Finding Ninot: All aboard the Burriana Fallas Train!

Enjoying Las Fallas with our visitors.

Choo, choo! The fallas train is about to depart and take you all around our town’s different displays!

Come take a look!

Our small city featured a surprising number of fallas during their namesake festival this March. Yes, there was a real “train” that drove through the streets, taking passengers past each one. And yes, we did wait in line for an hour and a half to ride it.

Before we get to the train, let’s take a look at what got us to this point: fallas, you’ll remember, are grand artistic monuments constructed in different cities and towns around the Valencian Community and displayed during the weeklong celebration, at the end of which all are burned. In the meantime, there are many parades, frequent fireworks, and plenty of merrymaking.

We’d been looking forward to the third week of March since we moved here. Even in our town, there are nineteen societies that each build an adult falla and a children’s falla; the groups that build the monuments, which are also called fallas (natch’), have been working on these things all year. And just to make everything more confusing, the festival itself is called Las Fallas.

A children’s falla.
Another one for the kids.

We had a unique bird’s-eye view of everything from the terrace of our own apartment, and we watched in anticipation as one of the giant constructions took shape right underneath us. This particular falla chose Beauty and the Beast as their theme.

View from our terrace: Be our guests!

We did descend to take a look from ground level, of course. In addition to the large monuments, each group prepares a number of satirical ninots (Valencian for puppets or dolls) to complete the falla. Before adding them to the fallas monuments, Burriana showed an exhibition of this year’s local ninots similar to the one held in Valencia (though ours was much smaller in scale, por supuesto).

Displayed in La Merced cultural center.
Petardos, or fireworks, are a common theme.
Glamour shot of this year’s fallera queen and child queen.

The fallas get a bit more crowded and busy once all of the ninot have been added. Observe, our own neighborhood falla before and after the addition of ninot:

Before ninot.
After ninot.
Some clever reference to oranges –one of our region’s biggest crops – that we didn’t quite understand.
Somewhat naughty ninot. Nothing misunderstood here.

This is one time we really wished we had a better grasp of the Valenciano language, as much of the written satire was over our heads… but we have a hard enough time with Spanish! However, we could see that many of the ninot poked fun at national, regional, and local themes, and some of the references were more obvious.

I think we all get the gist of this one.

Below, a joke at the expense of the annual local music festival Arenal Sound (orinal is Valenciano for urinal).

Other fallas around town were going up at the same time, of course. We saw lots of frenzied work on the 15th as workers toiled to have everything done by the morning of the 16th, known as the La Plantà – when each finished falla is displayed and the judging begins.

In case you don’t believe these are papier-mâché.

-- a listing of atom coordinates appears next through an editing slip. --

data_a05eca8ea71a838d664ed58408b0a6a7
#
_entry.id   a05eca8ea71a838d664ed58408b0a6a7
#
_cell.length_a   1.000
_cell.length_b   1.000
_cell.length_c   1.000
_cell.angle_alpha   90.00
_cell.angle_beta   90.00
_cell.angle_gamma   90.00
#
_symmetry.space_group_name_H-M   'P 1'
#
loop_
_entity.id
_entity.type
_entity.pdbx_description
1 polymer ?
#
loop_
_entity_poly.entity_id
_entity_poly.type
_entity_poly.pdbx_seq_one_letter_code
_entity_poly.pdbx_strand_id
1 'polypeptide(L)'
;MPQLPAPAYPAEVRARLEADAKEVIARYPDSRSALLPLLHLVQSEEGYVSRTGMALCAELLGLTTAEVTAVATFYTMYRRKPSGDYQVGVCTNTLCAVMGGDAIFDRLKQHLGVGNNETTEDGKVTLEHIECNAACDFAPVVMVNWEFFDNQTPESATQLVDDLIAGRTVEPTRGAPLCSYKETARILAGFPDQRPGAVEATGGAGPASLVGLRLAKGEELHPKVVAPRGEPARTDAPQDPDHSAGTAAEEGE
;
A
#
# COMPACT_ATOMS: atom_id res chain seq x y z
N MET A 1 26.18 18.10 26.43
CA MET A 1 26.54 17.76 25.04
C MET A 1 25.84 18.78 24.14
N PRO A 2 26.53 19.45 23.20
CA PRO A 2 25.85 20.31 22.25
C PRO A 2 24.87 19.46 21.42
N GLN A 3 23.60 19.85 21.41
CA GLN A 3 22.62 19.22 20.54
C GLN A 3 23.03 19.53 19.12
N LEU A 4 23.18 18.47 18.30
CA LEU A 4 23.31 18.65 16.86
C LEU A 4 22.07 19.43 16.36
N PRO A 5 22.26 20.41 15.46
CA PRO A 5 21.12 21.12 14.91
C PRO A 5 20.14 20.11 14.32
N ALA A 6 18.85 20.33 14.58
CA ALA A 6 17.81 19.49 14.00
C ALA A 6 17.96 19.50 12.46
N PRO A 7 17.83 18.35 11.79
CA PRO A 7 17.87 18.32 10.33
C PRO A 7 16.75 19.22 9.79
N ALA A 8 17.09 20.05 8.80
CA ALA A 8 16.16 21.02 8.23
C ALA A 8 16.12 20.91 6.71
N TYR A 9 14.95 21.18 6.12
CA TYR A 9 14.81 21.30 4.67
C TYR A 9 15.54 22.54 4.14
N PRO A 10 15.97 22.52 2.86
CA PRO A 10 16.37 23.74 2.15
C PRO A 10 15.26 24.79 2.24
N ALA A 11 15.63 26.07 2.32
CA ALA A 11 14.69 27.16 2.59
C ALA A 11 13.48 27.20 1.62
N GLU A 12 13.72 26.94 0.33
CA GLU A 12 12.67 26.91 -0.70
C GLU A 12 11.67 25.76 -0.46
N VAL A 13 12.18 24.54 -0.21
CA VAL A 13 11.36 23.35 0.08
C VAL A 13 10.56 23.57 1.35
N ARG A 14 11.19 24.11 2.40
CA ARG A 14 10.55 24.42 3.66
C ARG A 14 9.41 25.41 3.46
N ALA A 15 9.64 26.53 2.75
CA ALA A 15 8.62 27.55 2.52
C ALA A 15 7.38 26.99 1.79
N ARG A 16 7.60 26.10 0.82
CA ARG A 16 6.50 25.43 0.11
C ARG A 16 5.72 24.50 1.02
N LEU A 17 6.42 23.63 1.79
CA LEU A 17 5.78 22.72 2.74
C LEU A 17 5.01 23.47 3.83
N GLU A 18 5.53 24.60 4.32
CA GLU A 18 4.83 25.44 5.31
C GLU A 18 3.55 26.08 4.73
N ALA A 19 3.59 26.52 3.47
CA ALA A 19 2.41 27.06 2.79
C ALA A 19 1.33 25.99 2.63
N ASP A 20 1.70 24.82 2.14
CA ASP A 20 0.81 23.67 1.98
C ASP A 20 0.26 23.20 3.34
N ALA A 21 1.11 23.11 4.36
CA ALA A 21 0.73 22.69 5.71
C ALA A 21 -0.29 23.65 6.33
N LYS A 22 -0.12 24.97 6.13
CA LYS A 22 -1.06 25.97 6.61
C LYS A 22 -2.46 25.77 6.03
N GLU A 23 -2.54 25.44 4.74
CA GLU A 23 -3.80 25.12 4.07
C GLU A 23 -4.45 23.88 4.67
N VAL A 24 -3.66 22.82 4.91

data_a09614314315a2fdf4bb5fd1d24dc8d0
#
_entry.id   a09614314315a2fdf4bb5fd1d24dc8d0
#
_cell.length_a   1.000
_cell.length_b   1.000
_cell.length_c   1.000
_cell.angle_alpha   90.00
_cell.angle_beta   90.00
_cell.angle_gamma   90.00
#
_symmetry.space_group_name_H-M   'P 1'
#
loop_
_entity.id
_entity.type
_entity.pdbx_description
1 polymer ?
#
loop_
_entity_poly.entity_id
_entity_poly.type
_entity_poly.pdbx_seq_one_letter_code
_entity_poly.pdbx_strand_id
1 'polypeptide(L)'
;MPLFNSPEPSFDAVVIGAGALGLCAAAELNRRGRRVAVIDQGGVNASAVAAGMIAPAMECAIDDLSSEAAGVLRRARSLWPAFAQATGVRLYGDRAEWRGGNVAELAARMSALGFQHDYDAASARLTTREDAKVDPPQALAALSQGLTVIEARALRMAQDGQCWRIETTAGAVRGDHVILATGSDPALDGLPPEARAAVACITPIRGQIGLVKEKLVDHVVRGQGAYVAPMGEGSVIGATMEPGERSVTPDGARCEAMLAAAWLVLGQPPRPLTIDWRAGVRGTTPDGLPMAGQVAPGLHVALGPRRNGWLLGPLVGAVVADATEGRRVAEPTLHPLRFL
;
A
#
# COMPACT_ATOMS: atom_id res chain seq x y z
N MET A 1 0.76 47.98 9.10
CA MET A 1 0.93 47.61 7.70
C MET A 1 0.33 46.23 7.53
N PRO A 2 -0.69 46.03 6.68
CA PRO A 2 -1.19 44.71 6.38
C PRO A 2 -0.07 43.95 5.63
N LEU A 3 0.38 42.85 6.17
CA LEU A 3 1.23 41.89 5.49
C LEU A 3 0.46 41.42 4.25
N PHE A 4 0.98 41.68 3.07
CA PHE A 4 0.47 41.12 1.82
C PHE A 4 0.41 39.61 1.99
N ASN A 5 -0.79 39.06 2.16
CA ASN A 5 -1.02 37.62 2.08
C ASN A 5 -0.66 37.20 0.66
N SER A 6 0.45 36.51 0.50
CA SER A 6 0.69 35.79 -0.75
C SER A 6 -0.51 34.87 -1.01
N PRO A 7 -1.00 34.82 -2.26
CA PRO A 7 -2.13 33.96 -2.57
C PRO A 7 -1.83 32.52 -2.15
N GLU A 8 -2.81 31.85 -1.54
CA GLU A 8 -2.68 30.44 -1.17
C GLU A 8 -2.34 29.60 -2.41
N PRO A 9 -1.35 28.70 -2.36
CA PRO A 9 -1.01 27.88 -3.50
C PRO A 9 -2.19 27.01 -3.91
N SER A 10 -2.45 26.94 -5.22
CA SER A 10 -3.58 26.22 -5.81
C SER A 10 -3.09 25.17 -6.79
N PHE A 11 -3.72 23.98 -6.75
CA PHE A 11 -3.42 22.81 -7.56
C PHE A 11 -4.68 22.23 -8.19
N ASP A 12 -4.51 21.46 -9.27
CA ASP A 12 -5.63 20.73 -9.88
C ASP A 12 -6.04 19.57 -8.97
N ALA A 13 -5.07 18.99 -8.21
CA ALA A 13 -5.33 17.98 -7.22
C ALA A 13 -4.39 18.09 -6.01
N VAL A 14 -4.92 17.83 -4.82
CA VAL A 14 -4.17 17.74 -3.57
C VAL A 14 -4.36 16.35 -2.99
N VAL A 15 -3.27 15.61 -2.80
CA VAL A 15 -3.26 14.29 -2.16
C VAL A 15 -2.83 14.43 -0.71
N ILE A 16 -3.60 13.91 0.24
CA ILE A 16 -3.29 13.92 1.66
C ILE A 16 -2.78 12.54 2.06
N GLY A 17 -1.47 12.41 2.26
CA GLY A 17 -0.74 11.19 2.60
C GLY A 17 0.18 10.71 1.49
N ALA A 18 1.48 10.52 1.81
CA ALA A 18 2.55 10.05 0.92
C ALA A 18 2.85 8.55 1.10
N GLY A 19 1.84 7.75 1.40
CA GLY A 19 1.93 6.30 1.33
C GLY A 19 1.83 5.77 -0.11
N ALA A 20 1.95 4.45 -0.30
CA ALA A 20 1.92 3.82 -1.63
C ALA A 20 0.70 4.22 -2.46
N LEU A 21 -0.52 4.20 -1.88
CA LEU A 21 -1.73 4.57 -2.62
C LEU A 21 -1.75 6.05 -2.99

Some heavy machinery is involved.

Oftentimes members of all the fallas make their way around to visit the other fallas.

Falleras and musicians from another fallas visiting the falla under our balcony. Must be nice to be serenaded everywhere you go.

It’s a good-time party!

And of course, the common, non-falla townsfolk make the rounds as well. Our guests, Dad and Deb, got to see how Dreamer has become a minor celebrity in our city – everywhere we went, we were greeted by students calling out her name.

Children showing Dreamer some petardos.
Dreamer with some members of her fan club. She thinks they’re pretty swell, too.

So, back to the the train, which perhaps was meant to emulate the fallera visitation experience a bit. This probably was the only part of the Fallas that didn’t necessarily vale la pena because it was such a long wait and once the tour began, it went so fast, we didn’t get to see anything closely. However, we did see some interesting slices of life during our long wait to board it. The video below features a parade stalled for a dance interlude while a charanga band plays. Take note of random fireworks and the train taunting us, as it’s not yet our turn to board.

Once aboard, we were quickly whisked from one falla to the next – no stopping for photo ops. Although the train didn’t draw close to most of the monuments, at least we got to see where everything was so we could go visit later.

Finally on board – AND we caught the last train before the siesta!

Most of the fallas are really well done. It is a shame they all get burned, but then again, they are so huge, there’s really nothing else that could be done with them. They reminded Dreamer a bit of Tibetan Buddhist sand mandalas, another ephemeral art form that is dear to her heart.

First prize winner in Burriana.

“I can fix it!”
Doer gave this one special points for its culinary theme.

Fallas by night.

Each falla has a tent setup in the street where food and drink are served to its members as they enjoy the festivities.

Tent in background.

Many of the parties are highlighted by fireworks – again, no surprise there.

Pyrotechnicians setting up a mini mascletà outside a falla.

In fact, fireworks are a theme in many of the fallas.

We were a little disappointed when we went to Magdalena in Castellón at the end of Fallas and found our same train had been rebranded for use there!

Oh, well. Easy come, easy go. More about La Magdalena after we finish filling you in on Las Fallas. If this is what we saw in our town of 35,000, imagine what’s in store in the capital city of Valencia…

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